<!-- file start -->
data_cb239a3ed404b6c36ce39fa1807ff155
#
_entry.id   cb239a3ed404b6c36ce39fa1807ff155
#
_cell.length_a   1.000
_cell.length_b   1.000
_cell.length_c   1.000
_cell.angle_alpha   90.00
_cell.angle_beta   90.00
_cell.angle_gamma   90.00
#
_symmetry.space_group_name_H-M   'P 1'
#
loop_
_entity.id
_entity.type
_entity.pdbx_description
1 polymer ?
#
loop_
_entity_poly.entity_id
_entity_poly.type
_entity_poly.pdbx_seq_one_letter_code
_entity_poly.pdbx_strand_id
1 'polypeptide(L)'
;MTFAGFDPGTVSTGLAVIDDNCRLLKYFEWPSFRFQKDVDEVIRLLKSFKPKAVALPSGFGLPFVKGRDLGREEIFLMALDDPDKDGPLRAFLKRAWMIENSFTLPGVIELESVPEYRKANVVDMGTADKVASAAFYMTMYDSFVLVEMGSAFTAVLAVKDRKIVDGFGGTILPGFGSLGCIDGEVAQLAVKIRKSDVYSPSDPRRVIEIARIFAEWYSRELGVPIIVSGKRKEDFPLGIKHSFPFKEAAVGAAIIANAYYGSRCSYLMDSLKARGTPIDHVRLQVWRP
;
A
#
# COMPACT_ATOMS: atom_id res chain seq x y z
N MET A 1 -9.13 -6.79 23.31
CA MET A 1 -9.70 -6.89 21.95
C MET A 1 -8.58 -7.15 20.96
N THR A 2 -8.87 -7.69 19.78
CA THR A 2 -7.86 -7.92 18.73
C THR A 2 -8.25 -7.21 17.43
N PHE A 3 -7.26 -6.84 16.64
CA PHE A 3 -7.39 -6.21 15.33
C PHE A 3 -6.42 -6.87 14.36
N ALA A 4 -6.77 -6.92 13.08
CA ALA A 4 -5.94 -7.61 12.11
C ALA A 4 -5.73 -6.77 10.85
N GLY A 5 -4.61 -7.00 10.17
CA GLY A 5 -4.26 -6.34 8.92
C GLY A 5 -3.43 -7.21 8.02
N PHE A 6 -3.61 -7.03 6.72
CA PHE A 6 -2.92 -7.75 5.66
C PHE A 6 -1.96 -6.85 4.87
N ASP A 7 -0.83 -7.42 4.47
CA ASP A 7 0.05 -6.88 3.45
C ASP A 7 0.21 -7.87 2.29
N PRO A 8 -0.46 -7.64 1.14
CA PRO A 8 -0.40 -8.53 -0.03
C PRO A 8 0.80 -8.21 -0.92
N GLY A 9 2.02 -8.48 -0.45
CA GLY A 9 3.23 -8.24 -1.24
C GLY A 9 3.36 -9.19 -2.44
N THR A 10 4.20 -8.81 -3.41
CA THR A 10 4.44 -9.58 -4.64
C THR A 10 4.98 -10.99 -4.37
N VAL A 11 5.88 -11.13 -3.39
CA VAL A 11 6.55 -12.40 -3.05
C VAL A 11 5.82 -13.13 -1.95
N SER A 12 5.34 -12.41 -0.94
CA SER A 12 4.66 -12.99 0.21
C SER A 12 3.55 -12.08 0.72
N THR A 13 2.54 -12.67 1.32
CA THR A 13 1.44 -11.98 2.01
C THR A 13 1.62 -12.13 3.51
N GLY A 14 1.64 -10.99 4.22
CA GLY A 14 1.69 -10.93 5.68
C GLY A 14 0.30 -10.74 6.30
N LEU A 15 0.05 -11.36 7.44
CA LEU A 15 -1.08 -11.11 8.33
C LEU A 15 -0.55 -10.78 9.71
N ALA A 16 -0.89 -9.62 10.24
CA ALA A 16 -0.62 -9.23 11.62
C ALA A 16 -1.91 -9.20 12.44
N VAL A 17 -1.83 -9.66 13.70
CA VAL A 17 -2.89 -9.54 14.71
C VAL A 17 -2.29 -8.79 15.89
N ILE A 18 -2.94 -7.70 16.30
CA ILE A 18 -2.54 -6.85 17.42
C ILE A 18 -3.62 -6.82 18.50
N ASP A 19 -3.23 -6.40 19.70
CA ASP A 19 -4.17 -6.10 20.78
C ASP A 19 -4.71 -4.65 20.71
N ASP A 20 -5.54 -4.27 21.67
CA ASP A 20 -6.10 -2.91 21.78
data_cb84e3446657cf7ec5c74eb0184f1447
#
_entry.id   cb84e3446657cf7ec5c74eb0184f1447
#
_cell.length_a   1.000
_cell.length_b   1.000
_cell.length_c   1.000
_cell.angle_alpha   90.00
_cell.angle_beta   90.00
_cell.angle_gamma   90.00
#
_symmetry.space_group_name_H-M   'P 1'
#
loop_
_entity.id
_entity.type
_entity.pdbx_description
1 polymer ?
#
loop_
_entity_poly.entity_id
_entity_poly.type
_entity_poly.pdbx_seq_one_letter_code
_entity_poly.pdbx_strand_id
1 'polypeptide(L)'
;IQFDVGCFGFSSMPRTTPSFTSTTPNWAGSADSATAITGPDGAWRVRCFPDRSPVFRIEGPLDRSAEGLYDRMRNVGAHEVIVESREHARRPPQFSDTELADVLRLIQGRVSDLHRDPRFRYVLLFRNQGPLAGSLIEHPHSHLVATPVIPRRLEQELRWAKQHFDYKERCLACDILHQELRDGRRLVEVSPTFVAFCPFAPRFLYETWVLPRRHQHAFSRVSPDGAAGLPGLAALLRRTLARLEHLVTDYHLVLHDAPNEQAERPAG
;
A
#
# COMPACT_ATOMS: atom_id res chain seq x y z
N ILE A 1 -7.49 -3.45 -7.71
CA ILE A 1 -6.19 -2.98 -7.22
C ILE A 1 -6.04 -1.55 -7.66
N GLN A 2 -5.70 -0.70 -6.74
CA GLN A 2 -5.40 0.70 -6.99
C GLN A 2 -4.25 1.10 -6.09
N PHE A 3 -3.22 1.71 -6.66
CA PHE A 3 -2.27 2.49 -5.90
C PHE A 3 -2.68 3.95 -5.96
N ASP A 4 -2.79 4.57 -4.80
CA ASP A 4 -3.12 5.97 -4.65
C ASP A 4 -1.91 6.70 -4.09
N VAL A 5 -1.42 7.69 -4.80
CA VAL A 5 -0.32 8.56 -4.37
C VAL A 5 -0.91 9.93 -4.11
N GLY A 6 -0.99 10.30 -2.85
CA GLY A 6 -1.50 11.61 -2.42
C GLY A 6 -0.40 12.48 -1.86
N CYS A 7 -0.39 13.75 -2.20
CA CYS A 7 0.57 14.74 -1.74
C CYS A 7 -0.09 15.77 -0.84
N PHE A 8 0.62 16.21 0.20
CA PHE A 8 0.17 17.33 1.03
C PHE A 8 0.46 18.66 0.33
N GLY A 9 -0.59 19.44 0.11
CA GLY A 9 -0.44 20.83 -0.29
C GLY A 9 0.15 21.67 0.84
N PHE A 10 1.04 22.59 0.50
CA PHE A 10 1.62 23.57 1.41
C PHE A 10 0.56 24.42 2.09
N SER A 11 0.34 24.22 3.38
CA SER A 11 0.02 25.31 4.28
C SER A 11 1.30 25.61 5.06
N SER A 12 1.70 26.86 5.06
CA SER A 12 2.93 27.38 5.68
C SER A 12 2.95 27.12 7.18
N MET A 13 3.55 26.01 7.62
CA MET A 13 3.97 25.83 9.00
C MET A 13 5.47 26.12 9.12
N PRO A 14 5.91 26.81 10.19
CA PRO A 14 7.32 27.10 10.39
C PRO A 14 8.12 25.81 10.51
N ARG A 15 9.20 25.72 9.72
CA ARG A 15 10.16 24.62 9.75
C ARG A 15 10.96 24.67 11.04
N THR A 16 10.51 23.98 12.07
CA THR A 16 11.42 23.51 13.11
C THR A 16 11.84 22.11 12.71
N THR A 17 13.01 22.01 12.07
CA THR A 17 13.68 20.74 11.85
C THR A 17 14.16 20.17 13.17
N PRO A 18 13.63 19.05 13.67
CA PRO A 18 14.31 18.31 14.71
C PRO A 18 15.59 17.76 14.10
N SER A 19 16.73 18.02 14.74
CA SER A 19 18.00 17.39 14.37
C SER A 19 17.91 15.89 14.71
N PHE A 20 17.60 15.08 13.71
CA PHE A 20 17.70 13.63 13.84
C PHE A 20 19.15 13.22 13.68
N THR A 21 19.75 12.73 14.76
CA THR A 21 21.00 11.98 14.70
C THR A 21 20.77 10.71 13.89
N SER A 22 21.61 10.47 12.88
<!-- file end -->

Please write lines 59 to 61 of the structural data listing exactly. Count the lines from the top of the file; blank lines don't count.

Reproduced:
CA THR A 10 4.44 -9.58 -4.64
C THR A 10 4.98 -10.99 -4.37
N VAL A 11 5.88 -11.13 -3.39